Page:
In his talk with journalists last night, German Chancellor Schroeder said Turkey has taken important steps recently to improve its human rights record -- for years the main source of opposition to its membership in the EU. He said Ankara also played a pivotal role in the recent international attempts to reach a settlement between the Greek and Turkish communities on the divided island of Cyprus.
Schroeder also said Europe has a responsibility to ensure that Turkey does not "drift away into the world of fundamentalism" if it is rejected by Western Europe.
German Foreign Minister Joschka Fischer emphasized the strategic importance of Turkey in the campaign against terrorism. Fischer rejected suggestions that Germany is acting under pressure from the United States, saying, "We will make no decision that is not in our own interests."
Commentators say that both Schroeder and French President Chirac will find strong opposition in their own countries to opening even preliminary negotiations with Turkey. In the German parliament yesterday, Schroeder came under sharp attack from the opposition Christian Democrats. Opposition leader Angela Merkel suggested that instead of membership, Turkey should be offered what she called a "privileged partnership" with the European Union.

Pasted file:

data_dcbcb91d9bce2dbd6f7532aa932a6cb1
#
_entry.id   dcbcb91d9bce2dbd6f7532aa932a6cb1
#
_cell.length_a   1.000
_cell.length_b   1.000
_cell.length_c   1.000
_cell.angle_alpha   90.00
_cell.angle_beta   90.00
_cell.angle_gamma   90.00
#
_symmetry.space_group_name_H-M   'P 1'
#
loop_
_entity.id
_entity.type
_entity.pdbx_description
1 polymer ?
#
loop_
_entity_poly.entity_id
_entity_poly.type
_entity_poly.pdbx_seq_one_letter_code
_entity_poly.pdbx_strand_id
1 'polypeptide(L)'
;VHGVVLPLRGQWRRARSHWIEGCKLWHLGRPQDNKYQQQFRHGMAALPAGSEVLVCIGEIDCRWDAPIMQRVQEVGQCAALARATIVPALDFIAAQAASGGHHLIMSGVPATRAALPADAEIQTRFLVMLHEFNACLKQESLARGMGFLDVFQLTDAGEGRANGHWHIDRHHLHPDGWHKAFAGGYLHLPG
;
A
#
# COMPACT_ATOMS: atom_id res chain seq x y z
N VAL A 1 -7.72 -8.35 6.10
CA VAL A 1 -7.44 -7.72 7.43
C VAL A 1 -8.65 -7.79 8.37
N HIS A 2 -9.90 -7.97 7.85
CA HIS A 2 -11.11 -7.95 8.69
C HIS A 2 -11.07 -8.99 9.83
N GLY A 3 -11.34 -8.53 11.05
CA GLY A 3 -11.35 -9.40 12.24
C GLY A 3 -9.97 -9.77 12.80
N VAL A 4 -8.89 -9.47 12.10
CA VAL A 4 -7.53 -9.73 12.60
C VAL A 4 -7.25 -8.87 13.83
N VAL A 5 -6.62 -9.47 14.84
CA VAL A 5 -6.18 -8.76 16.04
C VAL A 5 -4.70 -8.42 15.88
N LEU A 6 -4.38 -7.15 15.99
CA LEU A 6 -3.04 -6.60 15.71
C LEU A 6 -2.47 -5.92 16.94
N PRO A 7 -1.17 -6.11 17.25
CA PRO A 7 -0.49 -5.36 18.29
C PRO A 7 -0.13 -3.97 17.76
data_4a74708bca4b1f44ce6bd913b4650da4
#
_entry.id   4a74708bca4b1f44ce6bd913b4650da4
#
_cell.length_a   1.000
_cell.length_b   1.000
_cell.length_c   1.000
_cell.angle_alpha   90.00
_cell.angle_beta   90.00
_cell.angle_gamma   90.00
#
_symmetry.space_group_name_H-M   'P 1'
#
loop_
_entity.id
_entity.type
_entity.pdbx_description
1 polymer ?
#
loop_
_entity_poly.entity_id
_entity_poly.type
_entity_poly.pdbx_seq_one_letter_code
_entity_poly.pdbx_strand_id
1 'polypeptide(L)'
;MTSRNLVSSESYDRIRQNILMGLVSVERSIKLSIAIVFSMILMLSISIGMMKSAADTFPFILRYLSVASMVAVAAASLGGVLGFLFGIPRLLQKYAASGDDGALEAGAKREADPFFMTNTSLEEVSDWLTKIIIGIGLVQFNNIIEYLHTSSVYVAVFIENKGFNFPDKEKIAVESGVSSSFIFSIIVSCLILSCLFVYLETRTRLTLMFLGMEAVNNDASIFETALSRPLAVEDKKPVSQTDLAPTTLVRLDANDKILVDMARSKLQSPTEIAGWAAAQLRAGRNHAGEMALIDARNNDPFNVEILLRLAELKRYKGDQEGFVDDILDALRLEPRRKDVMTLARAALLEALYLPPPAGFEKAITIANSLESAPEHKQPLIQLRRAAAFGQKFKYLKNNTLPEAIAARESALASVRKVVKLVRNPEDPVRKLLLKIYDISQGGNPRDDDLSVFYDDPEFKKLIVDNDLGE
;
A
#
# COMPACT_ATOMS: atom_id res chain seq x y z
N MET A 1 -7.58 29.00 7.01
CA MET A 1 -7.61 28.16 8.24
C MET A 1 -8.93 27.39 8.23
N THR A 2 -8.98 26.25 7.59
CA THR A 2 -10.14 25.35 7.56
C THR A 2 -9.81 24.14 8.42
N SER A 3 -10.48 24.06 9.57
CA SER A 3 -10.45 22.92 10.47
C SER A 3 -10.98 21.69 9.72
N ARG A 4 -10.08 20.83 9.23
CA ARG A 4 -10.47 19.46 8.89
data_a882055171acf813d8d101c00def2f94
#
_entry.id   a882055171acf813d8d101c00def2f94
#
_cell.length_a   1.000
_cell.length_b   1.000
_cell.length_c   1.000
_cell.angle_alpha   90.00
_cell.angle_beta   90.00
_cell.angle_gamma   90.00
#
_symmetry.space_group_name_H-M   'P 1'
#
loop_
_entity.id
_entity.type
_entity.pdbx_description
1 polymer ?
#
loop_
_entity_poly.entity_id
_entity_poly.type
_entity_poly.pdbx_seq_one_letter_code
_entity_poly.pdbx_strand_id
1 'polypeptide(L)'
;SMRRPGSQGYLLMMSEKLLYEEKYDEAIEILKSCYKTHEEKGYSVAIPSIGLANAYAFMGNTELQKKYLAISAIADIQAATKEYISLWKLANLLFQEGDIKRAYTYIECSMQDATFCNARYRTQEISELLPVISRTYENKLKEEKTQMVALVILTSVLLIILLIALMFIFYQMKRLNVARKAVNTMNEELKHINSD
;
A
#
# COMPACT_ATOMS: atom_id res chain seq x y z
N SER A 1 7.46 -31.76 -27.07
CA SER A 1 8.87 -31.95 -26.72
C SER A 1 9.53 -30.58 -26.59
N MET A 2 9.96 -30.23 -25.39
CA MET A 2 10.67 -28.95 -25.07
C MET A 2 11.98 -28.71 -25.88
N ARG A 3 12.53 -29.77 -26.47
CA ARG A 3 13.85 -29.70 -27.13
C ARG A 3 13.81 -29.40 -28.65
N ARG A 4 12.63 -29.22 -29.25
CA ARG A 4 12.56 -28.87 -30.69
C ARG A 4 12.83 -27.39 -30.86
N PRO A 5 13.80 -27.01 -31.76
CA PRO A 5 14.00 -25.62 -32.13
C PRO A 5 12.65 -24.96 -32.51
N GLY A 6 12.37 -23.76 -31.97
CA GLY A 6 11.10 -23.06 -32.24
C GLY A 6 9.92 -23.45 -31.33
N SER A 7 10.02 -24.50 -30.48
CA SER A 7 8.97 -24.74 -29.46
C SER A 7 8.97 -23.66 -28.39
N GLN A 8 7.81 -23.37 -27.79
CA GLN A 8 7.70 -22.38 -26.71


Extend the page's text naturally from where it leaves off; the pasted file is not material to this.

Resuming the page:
The opposition's foreign-policy spokesman, Wolfgang Schaueble, said he imagines a relationship similar to that between Russia and NATO.
The Christian Democrat premier of the state of Hesse, Roland Koch, has suggested that he might try to exploit hostility to Turkish EU membership in his campaign to retain power in state elections in February.
The Christian Democratic opposition rejects suggestions that it opposes Turkish membership in the EU because it is not a Christian country. It says its opposition is based on the fact that Turkey has a different culture than Western European countries and does not share the same history and values.
Much the same arguments were heard in France last month from former President Valery Giscard d'Estaing. Commentators say his views cannot be ignored because he now holds the important role of chairman of the Convention on the Future of Europe, an ambitious effort to write a constitution for the European Union.
Giscard d'Estaing told the French newspaper "Le Monde" on 8 November that Turkey is not part of Europe. He said the Turks have a different culture and way of life, and he predicted the end of the European Union if Ankara is admitted.
Giscard d'Estaing's statements were well received in right-wing and conservative circles in France, particularly among the right-wing groups that made a strong showing in the first round of the French elections.
Commentators in Germany said today that this suggests that Chirac may also meet strong opposition if he tries to suggest a date for beginning negotiations on Turkish entry into the EU.